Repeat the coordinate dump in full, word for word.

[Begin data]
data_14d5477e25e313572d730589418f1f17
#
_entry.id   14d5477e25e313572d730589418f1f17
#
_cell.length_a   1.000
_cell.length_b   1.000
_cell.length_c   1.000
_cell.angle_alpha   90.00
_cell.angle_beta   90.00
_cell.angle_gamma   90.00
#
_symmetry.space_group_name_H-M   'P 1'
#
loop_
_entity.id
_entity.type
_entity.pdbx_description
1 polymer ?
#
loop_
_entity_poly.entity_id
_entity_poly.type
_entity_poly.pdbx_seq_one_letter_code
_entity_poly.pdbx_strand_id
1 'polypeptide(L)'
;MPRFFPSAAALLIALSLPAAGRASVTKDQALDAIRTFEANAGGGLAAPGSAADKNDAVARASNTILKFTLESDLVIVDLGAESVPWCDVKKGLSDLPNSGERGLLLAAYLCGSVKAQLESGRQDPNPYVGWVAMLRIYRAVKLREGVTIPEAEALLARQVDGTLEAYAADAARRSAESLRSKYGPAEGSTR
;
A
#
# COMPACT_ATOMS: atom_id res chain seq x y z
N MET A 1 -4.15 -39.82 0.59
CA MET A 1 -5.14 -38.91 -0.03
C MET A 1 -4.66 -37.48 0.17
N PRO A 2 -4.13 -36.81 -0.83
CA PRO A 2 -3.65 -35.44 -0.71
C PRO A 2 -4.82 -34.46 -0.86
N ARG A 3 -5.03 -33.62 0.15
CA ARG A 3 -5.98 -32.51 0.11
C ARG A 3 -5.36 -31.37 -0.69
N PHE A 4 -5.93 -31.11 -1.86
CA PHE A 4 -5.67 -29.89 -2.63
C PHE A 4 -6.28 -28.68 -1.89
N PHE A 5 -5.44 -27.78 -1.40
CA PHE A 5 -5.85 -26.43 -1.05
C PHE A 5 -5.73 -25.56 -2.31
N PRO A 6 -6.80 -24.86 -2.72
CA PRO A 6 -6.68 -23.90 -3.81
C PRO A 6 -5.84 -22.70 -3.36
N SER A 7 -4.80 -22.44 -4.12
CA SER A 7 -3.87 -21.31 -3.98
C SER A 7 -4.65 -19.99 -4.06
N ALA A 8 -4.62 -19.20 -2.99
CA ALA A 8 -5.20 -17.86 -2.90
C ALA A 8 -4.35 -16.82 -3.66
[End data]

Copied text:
data_14d5477e25e313572d730589418f1f17
#
_entry.id   14d5477e25e313572d730589418f1f17
#
_cell.length_a   1.000
_cell.length_b   1.000
_cell.length_c   1.000
_cell.angle_alpha   90.00
_cell.angle_beta   90.00
_cell.angle_gamma   90.00
#
_symmetry.space_group_name_H-M   'P 1'
#
loop_
_entity.id
_entity.type
_entity.pdbx_description
1 polymer ?
#
loop_
_entity_poly.entity_id
_entity_poly.type
_entity_poly.pdbx_seq_one_letter_code
_entity_poly.pdbx_strand_id
1 'polypeptide(L)'
;MPRFFPSAAALLIALSLPAAGRASVTKDQALDAIRTFEANAGGGLAAPGSAADKNDAVARASNTILKFTLESDLVIVDLGAESVPWCDVKKGLSDLPNSGERGLLLAAYLCGSVKAQLESGRQDPNPYVGWVAMLRIYRAVKLREGVTIPEAEALLARQVDGTLEAYAADAARRSAESLRSKYGPAEGSTR
;
A
#
# COMPACT_ATOMS: atom_id res chain seq x y z
N MET A 1 -4.15 -39.82 0.59
CA MET A 1 -5.14 -38.91 -0.03
C MET A 1 -4.66 -37.48 0.17
N PRO A 2 -4.13 -36.81 -0.83
CA PRO A 2 -3.65 -35.44 -0.71
C PRO A 2 -4.82 -34.46 -0.86
N ARG A 3 -5.03 -33.62 0.15
CA ARG A 3 -5.98 -32.51 0.11
C ARG A 3 -5.36 -31.37 -0.69
N PHE A 4 -5.93 -31.11 -1.86
CA PHE A 4 -5.67 -29.89 -2.63
C PHE A 4 -6.28 -28.68 -1.89
N PHE A 5 -5.44 -27.78 -1.40
CA PHE A 5 -5.85 -26.43 -1.05
C PHE A 5 -5.73 -25.56 -2.31
N PRO A 6 -6.80 -24.86 -2.72
CA PRO A 6 -6.68 -23.90 -3.81
C PRO A 6 -5.84 -22.70 -3.36
N SER A 7 -4.80 -22.44 -4.12
CA SER A 7 -3.87 -21.31 -3.98
C SER A 7 -4.65 -19.99 -4.06
N ALA A 8 -4.62 -19.20 -2.99
CA ALA A 8 -5.20 -17.86 -2.90
C ALA A 8 -4.35 -16.82 -3.66